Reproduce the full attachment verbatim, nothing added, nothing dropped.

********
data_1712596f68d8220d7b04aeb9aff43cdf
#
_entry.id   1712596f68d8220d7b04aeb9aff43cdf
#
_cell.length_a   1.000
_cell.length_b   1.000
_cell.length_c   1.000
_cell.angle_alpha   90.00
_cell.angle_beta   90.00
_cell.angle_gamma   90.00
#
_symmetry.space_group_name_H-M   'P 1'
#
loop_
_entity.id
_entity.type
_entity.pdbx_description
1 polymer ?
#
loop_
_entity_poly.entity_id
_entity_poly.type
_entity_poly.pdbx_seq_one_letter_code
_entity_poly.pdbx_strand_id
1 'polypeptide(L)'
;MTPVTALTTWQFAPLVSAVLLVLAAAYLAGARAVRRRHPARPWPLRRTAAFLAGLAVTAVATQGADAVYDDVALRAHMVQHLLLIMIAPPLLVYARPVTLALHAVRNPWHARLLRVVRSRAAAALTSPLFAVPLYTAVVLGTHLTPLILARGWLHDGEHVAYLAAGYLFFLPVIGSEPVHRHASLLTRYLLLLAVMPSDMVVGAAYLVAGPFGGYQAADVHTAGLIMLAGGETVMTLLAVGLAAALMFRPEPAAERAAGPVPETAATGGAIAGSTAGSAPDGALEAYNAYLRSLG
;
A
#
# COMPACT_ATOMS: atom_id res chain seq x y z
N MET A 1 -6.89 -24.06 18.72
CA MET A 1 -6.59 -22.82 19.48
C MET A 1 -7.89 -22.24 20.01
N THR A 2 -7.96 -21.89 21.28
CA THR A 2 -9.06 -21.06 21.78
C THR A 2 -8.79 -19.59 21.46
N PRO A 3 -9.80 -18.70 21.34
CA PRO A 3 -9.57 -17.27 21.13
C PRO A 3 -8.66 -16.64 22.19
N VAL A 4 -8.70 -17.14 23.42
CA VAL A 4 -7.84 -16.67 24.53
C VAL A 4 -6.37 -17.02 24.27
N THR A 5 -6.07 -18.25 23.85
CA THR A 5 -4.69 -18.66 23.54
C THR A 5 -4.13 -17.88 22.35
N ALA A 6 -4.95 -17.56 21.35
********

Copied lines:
data_1712596f68d8220d7b04aeb9aff43cdf
#
_entry.id   1712596f68d8220d7b04aeb9aff43cdf
#
_cell.length_a   1.000
_cell.length_b   1.000
_cell.length_c   1.000
_cell.angle_alpha   90.00
_cell.angle_beta   90.00
_cell.angle_gamma   90.00
#
_symmetry.space_group_name_H-M   'P 1'
#
loop_
_entity.id
_entity.type
_entity.pdbx_description
1 polymer ?
#
loop_
_entity_poly.entity_id
_entity_poly.type
_entity_poly.pdbx_seq_one_letter_code
_entity_poly.pdbx_strand_id
1 'polypeptide(L)'
;MTPVTALTTWQFAPLVSAVLLVLAAAYLAGARAVRRRHPARPWPLRRTAAFLAGLAVTAVATQGADAVYDDVALRAHMVQHLLLIMIAPPLLVYARPVTLALHAVRNPWHARLLRVVRSRAAAALTSPLFAVPLYTAVVLGTHLTPLILARGWLHDGEHVAYLAAGYLFFLPVIGSEPVHRHASLLTRYLLLLAVMPSDMVVGAAYLVAGPFGGYQAADVHTAGLIMLAGGETVMTLLAVGLAAALMFRPEPAAERAAGPVPETAATGGAIAGSTAGSAPDGALEAYNAYLRSLG
;
A
#
# COMPACT_ATOMS: atom_id res chain seq x y z
N MET A 1 -6.89 -24.06 18.72
CA MET A 1 -6.59 -22.82 19.48
C MET A 1 -7.89 -22.24 20.01
N THR A 2 -7.96 -21.89 21.28
CA THR A 2 -9.06 -21.06 21.78
C THR A 2 -8.79 -19.59 21.46
N PRO A 3 -9.80 -18.70 21.34
CA PRO A 3 -9.57 -17.27 21.13
C PRO A 3 -8.66 -16.64 22.19
N VAL A 4 -8.70 -17.14 23.42
CA VAL A 4 -7.84 -16.67 24.53
C VAL A 4 -6.37 -17.02 24.27
N THR A 5 -6.07 -18.25 23.85
CA THR A 5 -4.69 -18.66 23.54
C THR A 5 -4.13 -17.88 22.35
N ALA A 6 -4.95 -17.56 21.35